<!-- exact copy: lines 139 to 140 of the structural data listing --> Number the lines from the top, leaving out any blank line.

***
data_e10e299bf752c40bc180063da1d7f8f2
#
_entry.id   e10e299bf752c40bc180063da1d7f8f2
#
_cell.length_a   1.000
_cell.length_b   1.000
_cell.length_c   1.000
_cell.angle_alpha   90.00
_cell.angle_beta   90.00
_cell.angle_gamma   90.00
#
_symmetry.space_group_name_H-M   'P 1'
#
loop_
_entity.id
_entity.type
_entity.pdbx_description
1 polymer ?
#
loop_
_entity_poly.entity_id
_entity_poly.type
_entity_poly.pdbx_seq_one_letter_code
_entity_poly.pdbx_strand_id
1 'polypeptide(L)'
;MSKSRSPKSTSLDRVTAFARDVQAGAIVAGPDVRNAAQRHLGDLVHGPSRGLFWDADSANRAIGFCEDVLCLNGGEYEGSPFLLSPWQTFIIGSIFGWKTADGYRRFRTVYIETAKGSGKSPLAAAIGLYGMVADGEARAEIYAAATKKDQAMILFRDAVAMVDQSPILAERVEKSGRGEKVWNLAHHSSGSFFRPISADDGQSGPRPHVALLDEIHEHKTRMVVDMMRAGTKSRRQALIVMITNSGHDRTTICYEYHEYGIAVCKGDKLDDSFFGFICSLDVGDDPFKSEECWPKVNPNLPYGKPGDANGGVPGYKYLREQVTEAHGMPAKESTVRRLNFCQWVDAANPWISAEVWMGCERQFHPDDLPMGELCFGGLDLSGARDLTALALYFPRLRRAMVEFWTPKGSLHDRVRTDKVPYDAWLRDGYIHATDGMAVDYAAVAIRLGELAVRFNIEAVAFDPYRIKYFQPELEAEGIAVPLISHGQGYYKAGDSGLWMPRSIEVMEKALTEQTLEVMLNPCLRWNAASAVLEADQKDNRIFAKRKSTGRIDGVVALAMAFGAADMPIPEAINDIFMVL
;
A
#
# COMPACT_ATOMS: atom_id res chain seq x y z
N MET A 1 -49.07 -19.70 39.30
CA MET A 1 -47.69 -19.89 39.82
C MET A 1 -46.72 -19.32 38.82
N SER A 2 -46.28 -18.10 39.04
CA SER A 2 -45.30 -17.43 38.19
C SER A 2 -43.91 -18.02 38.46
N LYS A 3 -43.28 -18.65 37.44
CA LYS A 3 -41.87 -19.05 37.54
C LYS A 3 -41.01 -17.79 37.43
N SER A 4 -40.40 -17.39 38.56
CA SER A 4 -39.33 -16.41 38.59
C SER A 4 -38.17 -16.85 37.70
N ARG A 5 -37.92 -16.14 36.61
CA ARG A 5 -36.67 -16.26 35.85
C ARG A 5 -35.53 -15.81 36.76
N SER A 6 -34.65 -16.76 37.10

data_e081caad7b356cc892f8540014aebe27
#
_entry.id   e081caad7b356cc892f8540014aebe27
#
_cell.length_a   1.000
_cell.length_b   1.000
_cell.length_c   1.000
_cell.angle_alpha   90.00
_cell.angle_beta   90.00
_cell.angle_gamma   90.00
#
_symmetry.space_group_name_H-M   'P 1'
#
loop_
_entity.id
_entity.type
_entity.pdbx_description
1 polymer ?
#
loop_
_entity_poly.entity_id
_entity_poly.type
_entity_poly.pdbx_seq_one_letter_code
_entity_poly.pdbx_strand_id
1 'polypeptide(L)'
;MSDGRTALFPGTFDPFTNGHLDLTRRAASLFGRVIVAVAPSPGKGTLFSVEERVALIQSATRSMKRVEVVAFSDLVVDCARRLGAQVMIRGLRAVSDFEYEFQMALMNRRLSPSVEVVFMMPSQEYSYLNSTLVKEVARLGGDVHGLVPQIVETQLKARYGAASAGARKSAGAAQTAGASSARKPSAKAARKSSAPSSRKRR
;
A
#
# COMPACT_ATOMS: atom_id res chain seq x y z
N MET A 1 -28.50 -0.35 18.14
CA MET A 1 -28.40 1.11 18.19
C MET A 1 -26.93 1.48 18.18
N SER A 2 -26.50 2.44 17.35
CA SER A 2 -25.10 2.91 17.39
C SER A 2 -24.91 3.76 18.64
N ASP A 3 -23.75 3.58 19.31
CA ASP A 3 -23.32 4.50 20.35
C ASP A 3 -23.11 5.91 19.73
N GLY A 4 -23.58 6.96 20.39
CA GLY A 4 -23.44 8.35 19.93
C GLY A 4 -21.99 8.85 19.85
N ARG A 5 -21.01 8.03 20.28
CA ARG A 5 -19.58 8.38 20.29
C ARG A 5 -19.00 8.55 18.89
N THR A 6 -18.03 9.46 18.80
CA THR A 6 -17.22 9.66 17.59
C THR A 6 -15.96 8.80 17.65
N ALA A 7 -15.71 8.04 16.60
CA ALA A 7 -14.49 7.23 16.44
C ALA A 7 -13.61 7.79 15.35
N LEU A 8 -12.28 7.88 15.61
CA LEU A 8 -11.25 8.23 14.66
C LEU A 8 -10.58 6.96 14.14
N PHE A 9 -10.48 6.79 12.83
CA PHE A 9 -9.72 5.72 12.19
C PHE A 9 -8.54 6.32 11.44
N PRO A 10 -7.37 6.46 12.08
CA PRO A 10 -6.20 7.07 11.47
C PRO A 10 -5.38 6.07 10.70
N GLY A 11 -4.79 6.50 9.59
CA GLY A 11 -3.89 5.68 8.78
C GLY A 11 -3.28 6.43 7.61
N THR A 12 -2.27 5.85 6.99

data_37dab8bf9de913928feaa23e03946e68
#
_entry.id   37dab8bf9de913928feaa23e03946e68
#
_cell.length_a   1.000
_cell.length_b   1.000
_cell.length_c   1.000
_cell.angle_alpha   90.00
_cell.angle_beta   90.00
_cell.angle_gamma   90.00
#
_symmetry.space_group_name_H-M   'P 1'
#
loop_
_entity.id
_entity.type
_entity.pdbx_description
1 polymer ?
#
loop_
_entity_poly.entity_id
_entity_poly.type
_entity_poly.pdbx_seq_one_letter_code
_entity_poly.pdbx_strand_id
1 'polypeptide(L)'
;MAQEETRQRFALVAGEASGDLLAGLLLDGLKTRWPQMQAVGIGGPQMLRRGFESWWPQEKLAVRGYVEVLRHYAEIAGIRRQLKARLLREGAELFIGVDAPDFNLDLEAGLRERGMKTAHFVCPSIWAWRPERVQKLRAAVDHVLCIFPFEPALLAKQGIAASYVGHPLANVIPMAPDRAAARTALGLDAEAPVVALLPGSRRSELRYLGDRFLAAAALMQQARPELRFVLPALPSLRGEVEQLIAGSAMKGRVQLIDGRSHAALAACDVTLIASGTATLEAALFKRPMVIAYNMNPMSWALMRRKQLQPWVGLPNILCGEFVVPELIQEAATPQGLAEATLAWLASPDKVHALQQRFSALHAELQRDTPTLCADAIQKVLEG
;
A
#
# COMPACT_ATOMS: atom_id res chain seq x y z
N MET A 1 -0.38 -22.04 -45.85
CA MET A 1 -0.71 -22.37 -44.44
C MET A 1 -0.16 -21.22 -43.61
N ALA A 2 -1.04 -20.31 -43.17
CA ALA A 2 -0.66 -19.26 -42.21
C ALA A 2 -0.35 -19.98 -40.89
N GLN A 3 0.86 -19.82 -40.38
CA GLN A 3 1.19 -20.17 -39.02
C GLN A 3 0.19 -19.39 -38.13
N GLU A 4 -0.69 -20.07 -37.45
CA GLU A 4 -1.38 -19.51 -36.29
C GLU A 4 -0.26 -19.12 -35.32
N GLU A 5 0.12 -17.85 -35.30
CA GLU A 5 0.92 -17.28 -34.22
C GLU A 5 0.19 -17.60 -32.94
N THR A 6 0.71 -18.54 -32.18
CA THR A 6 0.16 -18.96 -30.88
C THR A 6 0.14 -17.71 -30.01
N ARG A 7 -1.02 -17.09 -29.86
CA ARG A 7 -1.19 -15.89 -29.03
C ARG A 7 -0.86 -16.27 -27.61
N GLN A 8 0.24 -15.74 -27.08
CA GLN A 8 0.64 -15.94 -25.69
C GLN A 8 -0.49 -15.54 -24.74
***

#
# COMPACT_ATOMS: atom_id res chain seq x y z